Population, Age, Gender

Census data estimated that the population of Craig County was 5,110 in 2019 and 4,914 in 2021.This represents a population loss of 3.8% (- 196) in the two-year period. In 2020, the population density was 15 people per square miles with the Virginia average being 219 people. Between 2019 and 2021, the age distribution numbers have remained relatively stable but with increases in ages 10 - 19. In terms of 2022 gender data, the percentage of males is 50.6% and females 49.4%. The racial make-up of the county based on the 2022 data is as follows: 97.3% White, 0.6% Black or African American, 0.5% American Indian and Alaskan Native, 1.2% Two or More Races, 1.8% Hispanic or Latino. The educational level of Craig County residents ages 25 and over is as follows: 88.6% High School Graduate and 20.7% bachelor’s degree or higher.

Housing and Economic Status

In 2022 there were 2,610 housing units as opposed to 2,955 in 2015. The median value of owner-occupied housing units from 2017-2021 was $176,500 with an owner-occupied housing rate of 77.7%. The neighboring counties of Botetourt had a median housing value of $242,600, Giles had $133,700, and Alleghany $117,100 for the same years. The Craig County median gross rent was $630 plus or minus $95.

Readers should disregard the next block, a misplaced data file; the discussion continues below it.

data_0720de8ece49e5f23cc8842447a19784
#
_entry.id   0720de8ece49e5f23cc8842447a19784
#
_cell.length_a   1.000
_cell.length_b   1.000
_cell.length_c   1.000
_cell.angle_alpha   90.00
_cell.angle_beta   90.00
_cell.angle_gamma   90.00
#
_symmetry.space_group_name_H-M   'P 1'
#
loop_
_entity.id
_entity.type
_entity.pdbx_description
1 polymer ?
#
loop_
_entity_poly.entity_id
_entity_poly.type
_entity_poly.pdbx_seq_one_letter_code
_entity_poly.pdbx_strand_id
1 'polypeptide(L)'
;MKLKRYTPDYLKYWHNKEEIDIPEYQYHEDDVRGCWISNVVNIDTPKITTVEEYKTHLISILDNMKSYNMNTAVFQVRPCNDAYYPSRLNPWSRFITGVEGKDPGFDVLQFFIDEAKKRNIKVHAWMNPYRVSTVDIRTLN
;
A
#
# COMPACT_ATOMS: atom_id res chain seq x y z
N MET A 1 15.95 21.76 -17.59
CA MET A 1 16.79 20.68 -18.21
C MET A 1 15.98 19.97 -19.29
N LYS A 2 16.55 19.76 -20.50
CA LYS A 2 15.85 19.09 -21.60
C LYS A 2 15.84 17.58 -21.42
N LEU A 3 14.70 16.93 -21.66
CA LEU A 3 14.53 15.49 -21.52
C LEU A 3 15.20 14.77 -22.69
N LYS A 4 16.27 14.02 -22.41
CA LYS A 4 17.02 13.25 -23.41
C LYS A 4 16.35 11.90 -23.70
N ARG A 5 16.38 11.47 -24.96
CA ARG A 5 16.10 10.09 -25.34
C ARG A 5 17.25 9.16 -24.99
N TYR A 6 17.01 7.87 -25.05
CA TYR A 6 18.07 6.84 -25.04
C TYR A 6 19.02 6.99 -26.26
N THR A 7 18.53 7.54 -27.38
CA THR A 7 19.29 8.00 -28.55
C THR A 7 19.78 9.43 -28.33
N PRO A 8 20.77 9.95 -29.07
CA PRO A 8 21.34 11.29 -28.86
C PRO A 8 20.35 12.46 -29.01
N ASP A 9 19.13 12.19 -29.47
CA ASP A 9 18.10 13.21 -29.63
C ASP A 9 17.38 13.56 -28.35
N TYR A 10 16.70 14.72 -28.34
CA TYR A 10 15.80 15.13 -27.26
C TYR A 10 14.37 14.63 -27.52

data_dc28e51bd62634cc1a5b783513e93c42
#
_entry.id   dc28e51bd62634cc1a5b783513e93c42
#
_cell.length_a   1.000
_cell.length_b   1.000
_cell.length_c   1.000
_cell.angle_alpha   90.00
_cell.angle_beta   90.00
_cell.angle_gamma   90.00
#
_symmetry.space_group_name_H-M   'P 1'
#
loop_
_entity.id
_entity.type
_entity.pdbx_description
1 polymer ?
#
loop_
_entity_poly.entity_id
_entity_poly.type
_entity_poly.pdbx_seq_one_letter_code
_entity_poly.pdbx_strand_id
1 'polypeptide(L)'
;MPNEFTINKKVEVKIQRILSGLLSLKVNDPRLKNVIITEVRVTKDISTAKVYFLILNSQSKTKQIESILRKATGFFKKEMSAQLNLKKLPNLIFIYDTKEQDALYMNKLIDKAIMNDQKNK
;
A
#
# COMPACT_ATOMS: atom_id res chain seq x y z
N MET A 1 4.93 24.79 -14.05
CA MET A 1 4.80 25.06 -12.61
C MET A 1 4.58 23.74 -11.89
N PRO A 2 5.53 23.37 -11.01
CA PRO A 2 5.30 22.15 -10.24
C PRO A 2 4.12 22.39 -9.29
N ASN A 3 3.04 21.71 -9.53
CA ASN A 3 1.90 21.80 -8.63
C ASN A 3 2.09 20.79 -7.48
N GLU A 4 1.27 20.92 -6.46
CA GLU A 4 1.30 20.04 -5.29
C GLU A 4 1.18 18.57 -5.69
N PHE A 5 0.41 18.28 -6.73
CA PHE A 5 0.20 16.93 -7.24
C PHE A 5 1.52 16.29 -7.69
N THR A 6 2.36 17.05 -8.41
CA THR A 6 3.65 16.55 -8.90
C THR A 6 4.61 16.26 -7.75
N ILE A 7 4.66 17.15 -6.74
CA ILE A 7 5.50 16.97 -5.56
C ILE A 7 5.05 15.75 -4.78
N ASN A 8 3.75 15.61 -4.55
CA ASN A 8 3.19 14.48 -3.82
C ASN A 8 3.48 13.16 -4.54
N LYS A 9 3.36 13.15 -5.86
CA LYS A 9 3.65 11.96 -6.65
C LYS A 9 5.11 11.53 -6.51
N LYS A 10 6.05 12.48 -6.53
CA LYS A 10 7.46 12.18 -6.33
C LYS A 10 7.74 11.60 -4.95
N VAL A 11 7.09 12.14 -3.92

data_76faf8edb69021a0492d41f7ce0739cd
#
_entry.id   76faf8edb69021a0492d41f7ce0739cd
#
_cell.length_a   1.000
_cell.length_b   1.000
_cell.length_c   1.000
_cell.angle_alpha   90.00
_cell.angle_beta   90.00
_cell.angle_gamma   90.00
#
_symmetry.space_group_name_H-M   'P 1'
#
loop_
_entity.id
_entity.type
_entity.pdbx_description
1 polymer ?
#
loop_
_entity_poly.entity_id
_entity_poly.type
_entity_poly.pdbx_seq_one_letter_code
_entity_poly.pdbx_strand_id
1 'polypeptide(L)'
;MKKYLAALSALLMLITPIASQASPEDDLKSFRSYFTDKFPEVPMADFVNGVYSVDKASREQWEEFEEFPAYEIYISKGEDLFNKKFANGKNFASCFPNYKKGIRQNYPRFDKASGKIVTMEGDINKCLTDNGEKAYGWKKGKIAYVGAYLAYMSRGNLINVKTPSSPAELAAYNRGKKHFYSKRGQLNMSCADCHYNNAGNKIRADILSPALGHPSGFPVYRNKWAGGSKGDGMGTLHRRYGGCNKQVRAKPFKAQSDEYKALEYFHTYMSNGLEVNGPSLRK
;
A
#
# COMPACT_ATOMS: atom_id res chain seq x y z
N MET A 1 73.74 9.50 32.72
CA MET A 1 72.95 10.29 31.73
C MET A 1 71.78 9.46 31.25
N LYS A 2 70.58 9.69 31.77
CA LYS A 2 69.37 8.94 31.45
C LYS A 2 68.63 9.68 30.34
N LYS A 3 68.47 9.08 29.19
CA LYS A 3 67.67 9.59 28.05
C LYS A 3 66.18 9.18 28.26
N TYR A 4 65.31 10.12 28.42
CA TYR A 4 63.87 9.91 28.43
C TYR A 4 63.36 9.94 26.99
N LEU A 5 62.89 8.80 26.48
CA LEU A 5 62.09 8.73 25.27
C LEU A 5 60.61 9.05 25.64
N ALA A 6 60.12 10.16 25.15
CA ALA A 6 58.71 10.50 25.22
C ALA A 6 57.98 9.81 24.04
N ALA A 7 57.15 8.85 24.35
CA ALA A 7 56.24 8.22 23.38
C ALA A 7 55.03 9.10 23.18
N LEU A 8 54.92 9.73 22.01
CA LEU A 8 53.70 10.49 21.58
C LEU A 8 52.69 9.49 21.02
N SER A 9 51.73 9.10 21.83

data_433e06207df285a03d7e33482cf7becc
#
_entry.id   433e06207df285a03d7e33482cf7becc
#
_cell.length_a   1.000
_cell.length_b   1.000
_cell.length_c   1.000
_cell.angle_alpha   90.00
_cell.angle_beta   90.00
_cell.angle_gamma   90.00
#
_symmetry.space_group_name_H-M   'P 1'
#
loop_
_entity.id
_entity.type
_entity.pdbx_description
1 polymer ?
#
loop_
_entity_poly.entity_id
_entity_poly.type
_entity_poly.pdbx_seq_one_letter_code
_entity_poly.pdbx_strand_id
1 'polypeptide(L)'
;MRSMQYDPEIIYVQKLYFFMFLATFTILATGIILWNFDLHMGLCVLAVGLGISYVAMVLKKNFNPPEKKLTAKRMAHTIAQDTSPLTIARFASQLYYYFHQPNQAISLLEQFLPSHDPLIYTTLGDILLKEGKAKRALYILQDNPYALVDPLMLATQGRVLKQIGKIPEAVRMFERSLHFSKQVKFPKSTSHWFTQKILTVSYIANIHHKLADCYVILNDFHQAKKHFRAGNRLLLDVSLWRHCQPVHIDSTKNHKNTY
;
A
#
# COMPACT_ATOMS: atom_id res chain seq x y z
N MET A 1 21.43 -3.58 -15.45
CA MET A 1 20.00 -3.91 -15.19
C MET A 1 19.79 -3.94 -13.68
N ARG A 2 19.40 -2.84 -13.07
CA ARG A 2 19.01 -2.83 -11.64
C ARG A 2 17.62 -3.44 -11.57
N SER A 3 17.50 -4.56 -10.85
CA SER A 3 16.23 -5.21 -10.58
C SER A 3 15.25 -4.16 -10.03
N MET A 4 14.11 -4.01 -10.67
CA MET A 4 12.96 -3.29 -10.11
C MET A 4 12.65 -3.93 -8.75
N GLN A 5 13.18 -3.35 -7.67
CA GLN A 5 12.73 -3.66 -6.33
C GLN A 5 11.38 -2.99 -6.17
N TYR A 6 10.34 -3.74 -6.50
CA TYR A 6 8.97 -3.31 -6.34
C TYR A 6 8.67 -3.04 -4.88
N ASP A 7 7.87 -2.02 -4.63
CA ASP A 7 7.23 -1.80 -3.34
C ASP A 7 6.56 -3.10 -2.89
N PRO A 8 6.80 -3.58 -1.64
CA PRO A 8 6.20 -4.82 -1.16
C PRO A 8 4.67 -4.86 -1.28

The 2021 estimate from the five-year community survey, showed Craig County had a median household income of $60,283. The neighboring counties of Botetourt had a median household income of $72,941, Giles had $57,911, and Alleghany $49,705 for the same years. The Craig County per capita income was $28,973. The neighboring counties of Botetourt had a per capita income of $37,5225, Giles had $28,945, and Alleghany $28,423 for the same years.

The percent of persons falling below the poverty rate in Craig County was 14.2 %. Also, the largest group affected by poverty is youth under 18 years old with a poverty rate of 25.2%. Craig County public schools provides free breakfast and lunch to all students as well as providing food for low-income students to take home on Fridays to use for meals on the weekend.


According to the US Bureau of Labor Statistics as of July 1, 2023, the unemployment rate for Craig County was 3.3%. Rates for the bordering counties were similar: Alleghany 3.1%, Botetourt 2.4%, and Giles 2.8%.